A door slammed. Amy and Mrs. Stephens both hesitantly looked toward the hallway. Their neighbor, Topaz Ross had broken in. "I heard screaming and other clamour. Is everything all right?" Amy ran and hugged Topaz. "I HATE her," said Amy. Mrs. Stephens rebutted with a harsh glare and a raised fist. "Come on you guys! Why are you fighting?! Please stop," requested Topaz, in an attempt to intercede and put an end to the quarrel. "I refuse to merely let go of what Amy has done and how badly she has embarrassed me," said Mrs. Stephens. "You are rather obstinate, Mrs. Stephens. So I wouldn't expect anything else," replied Topaz.

Topaz released Amy from her refreshing hug. Before anything happened and before anyone said anything, Amy ran toward the window, lifted the handle and sat on the pane. Topaz and Mrs. Stephens both stood, immobile, filled to the brim with fear. "Don't do it, Amy," said the two in unison. To prove she was indomitable, though, she sprouted wings and jumped. Shocked to no end, Mrs. Stephens and Topaz dropped their jaws, turned toward one another and fainted. An hour later, they woke up, tied to chairs, with double cheeseburgers in their laps. "What the hell," exclaimed Topaz. "After I left," said Amy, "I felt bad, so I stopped by some fast food place and got you guys some food." Mrs. Stephens and Topaz fainted once more and they never woke up again. Amy killed them by gagging them with their cheeseburgers.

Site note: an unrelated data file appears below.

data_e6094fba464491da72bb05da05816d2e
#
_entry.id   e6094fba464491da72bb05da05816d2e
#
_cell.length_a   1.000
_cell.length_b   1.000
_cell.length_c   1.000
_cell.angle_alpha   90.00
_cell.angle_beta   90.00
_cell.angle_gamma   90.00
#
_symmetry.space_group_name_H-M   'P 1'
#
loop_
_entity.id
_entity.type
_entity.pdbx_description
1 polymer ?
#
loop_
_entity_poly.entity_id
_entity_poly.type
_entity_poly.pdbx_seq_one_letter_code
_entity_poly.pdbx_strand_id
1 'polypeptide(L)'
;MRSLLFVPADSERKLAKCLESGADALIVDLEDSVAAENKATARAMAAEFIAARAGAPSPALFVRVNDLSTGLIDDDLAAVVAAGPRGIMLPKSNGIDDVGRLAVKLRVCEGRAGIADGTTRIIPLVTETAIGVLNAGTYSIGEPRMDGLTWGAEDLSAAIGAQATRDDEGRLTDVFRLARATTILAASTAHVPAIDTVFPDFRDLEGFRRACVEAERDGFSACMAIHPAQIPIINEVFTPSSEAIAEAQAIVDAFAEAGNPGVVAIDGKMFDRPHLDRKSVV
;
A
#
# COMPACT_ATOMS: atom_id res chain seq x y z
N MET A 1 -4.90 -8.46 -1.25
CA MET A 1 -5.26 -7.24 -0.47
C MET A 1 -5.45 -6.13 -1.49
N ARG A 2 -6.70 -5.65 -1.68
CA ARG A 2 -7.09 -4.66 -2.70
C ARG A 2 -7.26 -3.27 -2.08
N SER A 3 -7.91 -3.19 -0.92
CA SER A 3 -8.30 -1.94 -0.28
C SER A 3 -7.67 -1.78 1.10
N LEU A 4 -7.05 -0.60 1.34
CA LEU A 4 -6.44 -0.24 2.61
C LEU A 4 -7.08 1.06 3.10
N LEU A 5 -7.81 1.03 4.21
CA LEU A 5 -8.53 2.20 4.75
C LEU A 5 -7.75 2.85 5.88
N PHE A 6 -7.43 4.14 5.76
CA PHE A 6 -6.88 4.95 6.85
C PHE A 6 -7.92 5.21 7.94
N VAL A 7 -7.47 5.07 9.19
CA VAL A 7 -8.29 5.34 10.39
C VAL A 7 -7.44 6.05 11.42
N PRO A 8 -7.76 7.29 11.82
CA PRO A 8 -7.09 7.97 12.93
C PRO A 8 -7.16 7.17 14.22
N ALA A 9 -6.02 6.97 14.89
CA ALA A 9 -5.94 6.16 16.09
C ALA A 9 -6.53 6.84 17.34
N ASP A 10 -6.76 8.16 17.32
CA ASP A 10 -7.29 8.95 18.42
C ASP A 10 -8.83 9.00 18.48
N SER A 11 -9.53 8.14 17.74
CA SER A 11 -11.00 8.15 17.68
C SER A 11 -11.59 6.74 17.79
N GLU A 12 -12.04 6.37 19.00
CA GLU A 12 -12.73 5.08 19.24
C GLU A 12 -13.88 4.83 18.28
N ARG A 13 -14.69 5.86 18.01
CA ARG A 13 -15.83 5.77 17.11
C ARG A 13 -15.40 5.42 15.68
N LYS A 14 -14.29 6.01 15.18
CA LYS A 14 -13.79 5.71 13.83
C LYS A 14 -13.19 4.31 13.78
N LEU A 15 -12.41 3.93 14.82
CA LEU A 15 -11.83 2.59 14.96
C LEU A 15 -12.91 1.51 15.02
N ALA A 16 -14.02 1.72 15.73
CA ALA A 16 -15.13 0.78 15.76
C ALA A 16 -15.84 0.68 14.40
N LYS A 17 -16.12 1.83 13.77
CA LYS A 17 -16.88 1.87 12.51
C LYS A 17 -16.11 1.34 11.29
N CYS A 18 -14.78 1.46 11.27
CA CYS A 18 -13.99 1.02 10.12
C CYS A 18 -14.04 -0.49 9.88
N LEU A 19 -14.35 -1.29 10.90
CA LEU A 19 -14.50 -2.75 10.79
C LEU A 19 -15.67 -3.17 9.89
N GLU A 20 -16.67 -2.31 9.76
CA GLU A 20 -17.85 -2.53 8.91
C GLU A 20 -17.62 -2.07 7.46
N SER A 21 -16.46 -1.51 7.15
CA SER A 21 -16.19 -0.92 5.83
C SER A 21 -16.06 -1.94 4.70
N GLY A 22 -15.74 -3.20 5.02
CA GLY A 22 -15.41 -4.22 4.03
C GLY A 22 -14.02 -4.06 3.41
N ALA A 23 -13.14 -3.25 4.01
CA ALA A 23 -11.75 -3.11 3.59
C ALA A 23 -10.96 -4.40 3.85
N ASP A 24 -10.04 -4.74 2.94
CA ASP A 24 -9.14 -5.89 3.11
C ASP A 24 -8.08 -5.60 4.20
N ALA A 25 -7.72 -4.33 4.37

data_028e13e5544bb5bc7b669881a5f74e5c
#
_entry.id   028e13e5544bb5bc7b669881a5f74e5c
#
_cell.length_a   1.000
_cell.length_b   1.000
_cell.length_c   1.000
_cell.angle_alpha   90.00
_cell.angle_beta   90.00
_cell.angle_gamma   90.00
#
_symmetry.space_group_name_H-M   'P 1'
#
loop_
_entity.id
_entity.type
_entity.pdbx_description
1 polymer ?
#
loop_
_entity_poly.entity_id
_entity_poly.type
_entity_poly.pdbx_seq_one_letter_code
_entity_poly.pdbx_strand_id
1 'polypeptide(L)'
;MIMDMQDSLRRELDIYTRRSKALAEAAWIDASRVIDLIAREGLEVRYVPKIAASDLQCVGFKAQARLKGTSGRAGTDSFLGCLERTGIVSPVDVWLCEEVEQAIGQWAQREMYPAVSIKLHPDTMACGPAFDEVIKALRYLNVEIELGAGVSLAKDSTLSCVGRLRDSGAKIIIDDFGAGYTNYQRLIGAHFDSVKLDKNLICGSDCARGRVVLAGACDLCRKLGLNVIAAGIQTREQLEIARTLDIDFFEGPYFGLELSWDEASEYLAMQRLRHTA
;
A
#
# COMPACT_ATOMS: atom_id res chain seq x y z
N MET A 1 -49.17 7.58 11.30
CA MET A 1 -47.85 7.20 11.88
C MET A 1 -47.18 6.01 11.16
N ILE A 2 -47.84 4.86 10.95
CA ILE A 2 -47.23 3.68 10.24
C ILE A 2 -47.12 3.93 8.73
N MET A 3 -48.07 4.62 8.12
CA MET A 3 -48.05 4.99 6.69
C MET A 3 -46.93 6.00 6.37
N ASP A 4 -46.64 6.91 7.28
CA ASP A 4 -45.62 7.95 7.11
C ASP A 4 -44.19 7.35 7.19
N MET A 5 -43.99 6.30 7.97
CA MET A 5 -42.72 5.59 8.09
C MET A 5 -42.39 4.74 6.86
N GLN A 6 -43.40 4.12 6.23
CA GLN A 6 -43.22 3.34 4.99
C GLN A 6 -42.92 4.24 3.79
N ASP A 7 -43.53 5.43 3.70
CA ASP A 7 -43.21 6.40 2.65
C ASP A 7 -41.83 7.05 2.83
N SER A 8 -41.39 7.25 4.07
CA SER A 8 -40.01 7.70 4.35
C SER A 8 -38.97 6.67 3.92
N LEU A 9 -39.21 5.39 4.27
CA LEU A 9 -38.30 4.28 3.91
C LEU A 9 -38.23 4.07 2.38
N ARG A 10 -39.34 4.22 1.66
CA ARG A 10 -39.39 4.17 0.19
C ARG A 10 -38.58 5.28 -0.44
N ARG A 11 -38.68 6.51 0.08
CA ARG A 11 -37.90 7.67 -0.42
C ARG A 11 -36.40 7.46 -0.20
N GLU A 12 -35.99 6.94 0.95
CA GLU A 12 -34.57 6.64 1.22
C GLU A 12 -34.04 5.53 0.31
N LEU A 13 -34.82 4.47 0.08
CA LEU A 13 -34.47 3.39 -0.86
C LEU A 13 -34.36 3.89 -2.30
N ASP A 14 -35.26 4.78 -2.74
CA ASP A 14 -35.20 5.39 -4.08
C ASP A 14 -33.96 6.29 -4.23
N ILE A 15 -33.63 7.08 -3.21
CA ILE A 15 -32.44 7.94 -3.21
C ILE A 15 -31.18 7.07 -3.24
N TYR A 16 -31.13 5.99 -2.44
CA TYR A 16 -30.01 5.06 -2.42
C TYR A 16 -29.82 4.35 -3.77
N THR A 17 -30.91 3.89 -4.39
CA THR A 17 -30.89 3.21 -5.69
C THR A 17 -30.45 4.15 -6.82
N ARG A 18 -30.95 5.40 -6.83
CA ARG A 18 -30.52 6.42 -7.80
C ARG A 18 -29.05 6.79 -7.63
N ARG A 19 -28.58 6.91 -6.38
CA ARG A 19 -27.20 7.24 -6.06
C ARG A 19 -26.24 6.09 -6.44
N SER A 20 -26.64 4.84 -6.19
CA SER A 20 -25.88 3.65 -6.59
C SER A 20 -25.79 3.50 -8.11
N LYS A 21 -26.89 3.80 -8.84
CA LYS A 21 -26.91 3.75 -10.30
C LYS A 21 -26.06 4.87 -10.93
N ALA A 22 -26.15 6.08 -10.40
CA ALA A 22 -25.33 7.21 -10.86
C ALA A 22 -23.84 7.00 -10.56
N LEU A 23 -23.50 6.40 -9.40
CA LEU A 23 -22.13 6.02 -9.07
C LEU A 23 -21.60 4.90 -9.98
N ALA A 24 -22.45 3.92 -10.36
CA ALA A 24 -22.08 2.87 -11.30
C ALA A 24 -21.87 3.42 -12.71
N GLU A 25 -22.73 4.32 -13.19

A Dead Beaver and Some Inquisitive Thoughts

I spent Friday night and Saturday night at a friend’s house. The friend? It doesn’t matter who. It was a great time, though. Today, I had to come back to the dorm for study hall. I wasn’t even supposed to leave this weekend, but the duty teacher was cool enough to allow me to get away from this hell hole for a little bit of peace. My friend’s sister generously offered to drive me back to campus, because sadly enough, I do not have a car just yet. Oh well. On the way back, we listened to the Beatles and sung every word to every song. I love the Beatles so much. The last song we listened to was “Love Me Do,” which happens to be one of my all time favourites. Right as we got to the chorus, we drove over the railroad track – the one by the Sara Lee factory. I was so into the song that nothing could distract me. At least, that’s how it usually would have been. But just as I looked to my left, over the steering wheel, I saw…a dead beaver.